- State Roundup: Governor signs budget fix bills
- Rauner, Democratic leaders shake hands and make law
- State roundup: National guardsman and cousin arrested in terror plot
- Lawmaker says license plate readers a privacy threat
- Bryant not the first to feel impact of free agency rules
- State Roundup: Parents’ group calls for standardized test opt-out bill
- Hononegah Mack: ‘The best woman in the county’
- The tip of the iceberg: Human trafficking in America
- State Roundup: House passes proposal to fill current fiscal year budget gap
- ‘Hogs streak hits 4 as race tightens
The Second Half: Handbook for life–part two
Editor’s note: The following is the second in a four-part series. Part one appeared as an Online Exclusive at rockrivertimes.com.
By Kathleen D. Tresemer
My Second-Half friend Kate sent me this “Handbook for Life,” sort of her gift to me and my readers. Part one was a set of directives for taking care of our health in the Second Half.
This week, I will break down the next section, which contains guidance in handling our aging personality. I guess I could use the help on this one…at least some people think so.
The Handbook on Personality
1. Don’t compare your life to others. Yeah, but I do know other people are prettier, younger, richer, taller, thinner and more successful than I am. It is a frustrating weakness to overcome, especially since everything I learned in post-WWII America had to do with competition. The famous Yogi Berra said it best: “If winning isn’t important—then why the hell do we keep score?”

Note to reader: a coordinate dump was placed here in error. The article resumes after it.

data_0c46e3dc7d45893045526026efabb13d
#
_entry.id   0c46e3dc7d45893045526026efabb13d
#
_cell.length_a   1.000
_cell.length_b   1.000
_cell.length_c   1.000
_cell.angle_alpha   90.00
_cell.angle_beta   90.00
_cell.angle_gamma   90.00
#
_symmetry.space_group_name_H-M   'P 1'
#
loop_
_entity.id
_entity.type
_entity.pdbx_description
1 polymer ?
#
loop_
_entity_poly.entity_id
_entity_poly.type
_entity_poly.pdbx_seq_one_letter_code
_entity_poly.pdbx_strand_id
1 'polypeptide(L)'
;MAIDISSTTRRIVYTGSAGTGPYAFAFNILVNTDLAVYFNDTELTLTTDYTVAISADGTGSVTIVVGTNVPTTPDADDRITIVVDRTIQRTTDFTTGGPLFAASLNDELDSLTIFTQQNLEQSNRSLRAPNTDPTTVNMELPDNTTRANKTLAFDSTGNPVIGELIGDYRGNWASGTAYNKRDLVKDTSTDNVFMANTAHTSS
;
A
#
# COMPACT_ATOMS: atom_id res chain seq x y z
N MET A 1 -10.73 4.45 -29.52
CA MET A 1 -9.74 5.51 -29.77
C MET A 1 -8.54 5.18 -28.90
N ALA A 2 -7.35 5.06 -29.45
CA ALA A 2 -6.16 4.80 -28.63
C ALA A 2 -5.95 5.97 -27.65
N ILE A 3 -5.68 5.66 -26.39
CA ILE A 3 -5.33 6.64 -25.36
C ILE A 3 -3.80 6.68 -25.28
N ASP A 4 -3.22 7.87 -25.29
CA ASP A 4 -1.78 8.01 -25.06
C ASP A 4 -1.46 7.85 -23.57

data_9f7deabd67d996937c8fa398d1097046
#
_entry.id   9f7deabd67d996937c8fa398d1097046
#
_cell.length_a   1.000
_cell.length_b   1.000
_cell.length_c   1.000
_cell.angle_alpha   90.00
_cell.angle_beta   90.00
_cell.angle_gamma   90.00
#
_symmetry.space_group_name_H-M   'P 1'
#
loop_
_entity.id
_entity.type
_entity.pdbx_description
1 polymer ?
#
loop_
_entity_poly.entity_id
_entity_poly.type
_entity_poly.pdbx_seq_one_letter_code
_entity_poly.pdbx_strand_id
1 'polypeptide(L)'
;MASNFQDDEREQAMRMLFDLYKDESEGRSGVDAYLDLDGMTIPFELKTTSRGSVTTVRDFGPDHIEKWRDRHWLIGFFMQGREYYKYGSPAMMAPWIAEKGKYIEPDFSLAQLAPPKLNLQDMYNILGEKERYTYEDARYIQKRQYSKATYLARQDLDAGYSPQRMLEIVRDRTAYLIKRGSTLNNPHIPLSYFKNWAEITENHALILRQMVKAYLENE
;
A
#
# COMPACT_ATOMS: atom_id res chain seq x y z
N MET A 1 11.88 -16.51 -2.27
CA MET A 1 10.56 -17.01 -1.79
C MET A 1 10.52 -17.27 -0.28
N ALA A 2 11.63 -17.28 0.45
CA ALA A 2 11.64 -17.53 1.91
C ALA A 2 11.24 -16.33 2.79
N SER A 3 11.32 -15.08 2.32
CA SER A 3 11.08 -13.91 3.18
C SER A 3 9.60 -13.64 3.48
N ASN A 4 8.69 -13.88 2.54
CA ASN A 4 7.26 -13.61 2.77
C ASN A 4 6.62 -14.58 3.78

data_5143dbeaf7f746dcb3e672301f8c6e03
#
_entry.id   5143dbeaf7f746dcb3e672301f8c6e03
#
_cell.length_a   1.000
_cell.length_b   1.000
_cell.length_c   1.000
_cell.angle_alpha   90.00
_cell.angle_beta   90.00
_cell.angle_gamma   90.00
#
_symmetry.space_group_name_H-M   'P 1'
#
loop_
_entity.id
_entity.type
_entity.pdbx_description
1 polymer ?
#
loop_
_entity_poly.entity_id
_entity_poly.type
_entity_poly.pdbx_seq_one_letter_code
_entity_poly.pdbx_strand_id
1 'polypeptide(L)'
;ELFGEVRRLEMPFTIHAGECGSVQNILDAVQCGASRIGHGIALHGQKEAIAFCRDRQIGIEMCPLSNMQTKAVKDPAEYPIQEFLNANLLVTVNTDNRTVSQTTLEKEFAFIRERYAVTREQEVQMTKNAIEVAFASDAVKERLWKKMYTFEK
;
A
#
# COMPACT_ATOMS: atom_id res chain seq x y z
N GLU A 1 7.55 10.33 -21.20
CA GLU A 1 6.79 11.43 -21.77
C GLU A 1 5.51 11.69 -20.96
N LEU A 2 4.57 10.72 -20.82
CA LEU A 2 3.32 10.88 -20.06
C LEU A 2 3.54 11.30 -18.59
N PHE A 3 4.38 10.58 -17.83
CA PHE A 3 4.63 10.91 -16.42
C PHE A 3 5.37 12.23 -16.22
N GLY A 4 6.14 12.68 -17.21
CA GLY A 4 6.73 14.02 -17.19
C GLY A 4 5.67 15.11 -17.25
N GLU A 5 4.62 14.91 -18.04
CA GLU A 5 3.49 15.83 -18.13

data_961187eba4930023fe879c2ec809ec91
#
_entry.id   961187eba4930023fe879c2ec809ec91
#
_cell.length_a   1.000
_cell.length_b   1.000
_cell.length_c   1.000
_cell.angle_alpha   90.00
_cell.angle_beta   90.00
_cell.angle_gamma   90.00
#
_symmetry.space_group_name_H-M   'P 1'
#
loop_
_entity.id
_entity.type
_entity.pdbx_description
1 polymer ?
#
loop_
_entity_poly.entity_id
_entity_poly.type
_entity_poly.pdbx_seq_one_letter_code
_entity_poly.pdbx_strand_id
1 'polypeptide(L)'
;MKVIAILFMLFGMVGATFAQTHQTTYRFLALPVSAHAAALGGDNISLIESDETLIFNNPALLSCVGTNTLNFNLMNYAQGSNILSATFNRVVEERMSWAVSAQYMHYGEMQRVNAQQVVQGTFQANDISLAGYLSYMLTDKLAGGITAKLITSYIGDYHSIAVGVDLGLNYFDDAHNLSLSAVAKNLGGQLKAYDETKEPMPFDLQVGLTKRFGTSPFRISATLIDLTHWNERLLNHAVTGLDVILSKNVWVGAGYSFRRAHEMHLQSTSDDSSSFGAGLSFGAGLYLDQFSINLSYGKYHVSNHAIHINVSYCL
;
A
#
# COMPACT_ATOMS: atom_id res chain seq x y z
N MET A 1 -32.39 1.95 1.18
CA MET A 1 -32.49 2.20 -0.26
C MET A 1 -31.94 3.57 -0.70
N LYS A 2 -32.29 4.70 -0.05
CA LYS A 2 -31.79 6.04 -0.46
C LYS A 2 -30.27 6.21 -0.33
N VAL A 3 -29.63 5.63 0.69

The most I can promise these days is to compete only with myself—at least then I can’t lie.
2. Don’t invest your energy in negative thoughts or things you cannot control—stay positive. I get an e-magazine every week called the Positivity Blog with a diverse set of uplifting insights, sources ranging from Stephen King to Winnie the Pooh. Check it out: www.positivityblog.com.
3. Don’t overdo. Dr. Seuss says it all:
Today was good.
Today was fun.
Tomorrow is another one.
4. Don’t take yourself so seriously—no one else does. To put it into perspective, I like this insight from zoologist Konrad Lorentz: “I believe I found the missing link between animal and civilized man. It is us.”
5. Don’t waste your precious energy on gossip. I would like to add “Reality TV shows” to the “Don’t waste…” list. Even seemingly innocuous shows like Dancing with the Stars strive for the sensational. When a “star” mentioned the TV audience had seen only “her emotional side,” the interviewer asked, “So are you upset because the network deliberately showed you in a negative light?” Where there isn’t anything to gossip about, create something, right? American humorist Kin Hubbard put it another way: “There isn’t much to be seen in a little town, but what you hear makes up for it.”
6. Dream more while you are awake… especially if you have trouble falling asleep like I do. My dreams, when I remember them, usually consist of excerpts from the sitcom I was watching to help me doze off, such as old episodes of Cheers or Friends. Nodding off to the news gives me nightmares, like George Bush appearing as a vampire and trying to suck the life out of an old Lincoln Town Car. Shudder!